Where should your lead indicators (KRIs or Key Risk Indicators in the field of risk) come from?

A few years ago my colleague Andrew Prately and I toured the country to speak at Chartered Accountants Business Forums. We spoke on KPIs – Key Performance Indicators. We talked about lead and lag indicators and we talked about limiting the number of KPIs, as having too many creates its own industry of measurement and reporting with very little influence on decision making. Because more often than not organisations are not measuring enough of the measures that really matter.

The answer to identifying the lead indicators (or KRIs) you should be measuring are best identified after you have a very clear understanding of the drivers of what is important to you. If your organisation has identified its strategic risks you likely have some high risks on a heat map. If you have high risks, presumably they are important to you. And if you follow my suggestion from last week’s Escaping the Matrix! blog you will be working on developing real clarity on what is driving the likelihood or consequence (or both) for one or more of your high risks. You should also be seeking clarity on the controls being relied upon to manage the risk. Are they reliable and effective when being deployed?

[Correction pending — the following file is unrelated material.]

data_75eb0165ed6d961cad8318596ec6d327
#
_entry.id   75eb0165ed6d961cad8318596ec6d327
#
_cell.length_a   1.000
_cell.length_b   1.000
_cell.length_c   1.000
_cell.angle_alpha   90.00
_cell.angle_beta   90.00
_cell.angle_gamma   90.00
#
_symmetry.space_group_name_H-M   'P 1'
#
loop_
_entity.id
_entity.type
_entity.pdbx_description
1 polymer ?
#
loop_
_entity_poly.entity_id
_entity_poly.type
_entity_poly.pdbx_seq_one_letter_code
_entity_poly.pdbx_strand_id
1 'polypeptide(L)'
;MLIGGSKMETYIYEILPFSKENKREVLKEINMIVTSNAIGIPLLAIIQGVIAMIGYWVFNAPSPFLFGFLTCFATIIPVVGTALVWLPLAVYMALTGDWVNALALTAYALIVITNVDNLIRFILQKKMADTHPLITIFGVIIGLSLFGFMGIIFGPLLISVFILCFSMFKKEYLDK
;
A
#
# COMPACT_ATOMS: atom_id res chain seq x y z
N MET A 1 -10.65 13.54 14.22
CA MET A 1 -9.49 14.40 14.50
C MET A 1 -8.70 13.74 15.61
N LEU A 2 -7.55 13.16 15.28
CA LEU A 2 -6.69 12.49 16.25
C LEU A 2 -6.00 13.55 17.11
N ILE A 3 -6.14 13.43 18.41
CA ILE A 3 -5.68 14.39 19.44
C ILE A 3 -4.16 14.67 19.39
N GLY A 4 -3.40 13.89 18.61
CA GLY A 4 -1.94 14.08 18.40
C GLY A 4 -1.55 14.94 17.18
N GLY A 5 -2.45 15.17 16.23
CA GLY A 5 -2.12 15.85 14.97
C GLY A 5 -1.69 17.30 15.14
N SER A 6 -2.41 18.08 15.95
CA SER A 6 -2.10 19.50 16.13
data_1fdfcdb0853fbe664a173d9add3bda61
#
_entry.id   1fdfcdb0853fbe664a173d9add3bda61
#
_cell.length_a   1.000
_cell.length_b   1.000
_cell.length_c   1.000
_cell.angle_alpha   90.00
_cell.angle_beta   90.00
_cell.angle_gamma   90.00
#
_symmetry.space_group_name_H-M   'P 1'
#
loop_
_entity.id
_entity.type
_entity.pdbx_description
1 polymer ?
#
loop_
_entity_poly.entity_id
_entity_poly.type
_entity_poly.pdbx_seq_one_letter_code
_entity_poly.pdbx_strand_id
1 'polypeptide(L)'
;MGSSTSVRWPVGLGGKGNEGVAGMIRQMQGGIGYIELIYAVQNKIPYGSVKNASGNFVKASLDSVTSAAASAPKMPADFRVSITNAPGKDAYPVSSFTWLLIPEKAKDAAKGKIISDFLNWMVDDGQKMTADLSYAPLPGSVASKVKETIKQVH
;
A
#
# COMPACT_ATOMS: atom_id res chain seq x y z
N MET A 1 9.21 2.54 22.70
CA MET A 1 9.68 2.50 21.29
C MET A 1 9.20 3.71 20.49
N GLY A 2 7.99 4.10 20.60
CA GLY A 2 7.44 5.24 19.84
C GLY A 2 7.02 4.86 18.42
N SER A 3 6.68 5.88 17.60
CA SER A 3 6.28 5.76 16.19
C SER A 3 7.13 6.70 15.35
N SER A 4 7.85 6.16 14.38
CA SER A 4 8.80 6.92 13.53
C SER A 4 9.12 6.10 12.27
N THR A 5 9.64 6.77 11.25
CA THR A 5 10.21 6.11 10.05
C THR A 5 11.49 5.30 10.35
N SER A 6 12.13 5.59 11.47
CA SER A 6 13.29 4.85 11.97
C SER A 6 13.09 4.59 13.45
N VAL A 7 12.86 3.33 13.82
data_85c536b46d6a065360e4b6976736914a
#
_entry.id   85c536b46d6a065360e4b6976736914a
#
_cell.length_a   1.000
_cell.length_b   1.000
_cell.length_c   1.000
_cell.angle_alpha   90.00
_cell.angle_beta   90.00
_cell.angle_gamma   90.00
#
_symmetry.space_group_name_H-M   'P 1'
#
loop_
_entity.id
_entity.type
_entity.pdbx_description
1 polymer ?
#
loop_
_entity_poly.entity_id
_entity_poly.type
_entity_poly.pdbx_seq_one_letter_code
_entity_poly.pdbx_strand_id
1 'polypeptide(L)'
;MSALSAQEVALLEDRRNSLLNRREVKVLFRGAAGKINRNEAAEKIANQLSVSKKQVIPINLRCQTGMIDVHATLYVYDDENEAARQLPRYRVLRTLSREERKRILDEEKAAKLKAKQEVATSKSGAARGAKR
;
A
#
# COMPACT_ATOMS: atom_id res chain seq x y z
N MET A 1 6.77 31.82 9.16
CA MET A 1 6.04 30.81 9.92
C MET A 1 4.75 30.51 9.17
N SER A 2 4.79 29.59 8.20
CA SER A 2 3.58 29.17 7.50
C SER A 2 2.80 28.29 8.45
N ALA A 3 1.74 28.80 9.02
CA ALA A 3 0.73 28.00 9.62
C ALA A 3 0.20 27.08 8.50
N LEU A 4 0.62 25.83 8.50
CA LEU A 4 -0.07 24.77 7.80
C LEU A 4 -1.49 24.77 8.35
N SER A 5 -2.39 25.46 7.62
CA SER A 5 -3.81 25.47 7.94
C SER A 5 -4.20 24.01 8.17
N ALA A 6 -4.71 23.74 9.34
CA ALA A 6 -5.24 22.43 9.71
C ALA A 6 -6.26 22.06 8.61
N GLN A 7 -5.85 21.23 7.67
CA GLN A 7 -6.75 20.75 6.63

In amongst this analysis you will find one or two really important lead indicators you should be monitoring to give an early warning of this risk evolving into a risk event. For example, when it comes to safety in higher hazard industries, the one thing that matters the most is the level of engagement of senior management in conversations about safety. Staff take safety very seriously if senior management take it very seriously. Measuring the number and quality of senior management site safety visits would be a very good indicator, months in advance, of how your safety record will be trending.

Stay safe and adapt – with better measurement!

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